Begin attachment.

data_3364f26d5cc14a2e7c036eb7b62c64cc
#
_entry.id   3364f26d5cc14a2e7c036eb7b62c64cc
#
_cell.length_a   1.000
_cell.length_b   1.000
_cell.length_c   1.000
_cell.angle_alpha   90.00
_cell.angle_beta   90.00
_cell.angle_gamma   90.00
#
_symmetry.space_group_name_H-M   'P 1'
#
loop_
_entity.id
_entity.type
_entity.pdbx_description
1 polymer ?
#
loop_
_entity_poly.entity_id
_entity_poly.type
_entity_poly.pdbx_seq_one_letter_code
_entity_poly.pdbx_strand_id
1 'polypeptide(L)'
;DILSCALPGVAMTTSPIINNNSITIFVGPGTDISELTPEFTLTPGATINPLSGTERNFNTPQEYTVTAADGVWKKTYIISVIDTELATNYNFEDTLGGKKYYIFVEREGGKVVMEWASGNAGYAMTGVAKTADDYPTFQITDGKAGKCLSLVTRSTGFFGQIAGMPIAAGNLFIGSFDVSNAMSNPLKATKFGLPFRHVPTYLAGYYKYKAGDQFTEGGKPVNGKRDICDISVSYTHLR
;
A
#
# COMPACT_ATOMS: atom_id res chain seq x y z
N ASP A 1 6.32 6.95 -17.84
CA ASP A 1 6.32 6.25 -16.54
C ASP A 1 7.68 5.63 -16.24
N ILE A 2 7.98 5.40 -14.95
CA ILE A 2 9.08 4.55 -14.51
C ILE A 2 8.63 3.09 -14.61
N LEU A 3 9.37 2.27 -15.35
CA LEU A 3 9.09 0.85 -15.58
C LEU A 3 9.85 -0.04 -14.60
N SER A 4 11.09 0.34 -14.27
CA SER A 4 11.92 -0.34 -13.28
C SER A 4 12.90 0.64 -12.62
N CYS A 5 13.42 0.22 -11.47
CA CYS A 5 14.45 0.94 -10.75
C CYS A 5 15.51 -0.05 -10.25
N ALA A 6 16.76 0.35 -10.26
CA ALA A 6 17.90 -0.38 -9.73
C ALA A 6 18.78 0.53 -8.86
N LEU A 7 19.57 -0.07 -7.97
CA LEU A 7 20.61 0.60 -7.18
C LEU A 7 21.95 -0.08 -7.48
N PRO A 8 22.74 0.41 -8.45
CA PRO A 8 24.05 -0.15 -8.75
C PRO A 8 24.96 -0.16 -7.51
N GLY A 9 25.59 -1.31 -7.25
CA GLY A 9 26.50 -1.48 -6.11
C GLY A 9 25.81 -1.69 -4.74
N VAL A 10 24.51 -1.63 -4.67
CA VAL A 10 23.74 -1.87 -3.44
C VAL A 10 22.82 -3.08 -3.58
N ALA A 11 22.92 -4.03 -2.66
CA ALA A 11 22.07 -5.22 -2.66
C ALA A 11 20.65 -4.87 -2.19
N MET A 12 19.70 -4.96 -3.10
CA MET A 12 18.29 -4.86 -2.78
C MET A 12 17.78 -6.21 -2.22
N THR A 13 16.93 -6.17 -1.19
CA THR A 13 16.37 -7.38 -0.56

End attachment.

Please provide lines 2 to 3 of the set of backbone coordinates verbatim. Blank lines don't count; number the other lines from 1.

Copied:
#
_entry.id   3364f26d5cc14a2e7c036eb7b62c64cc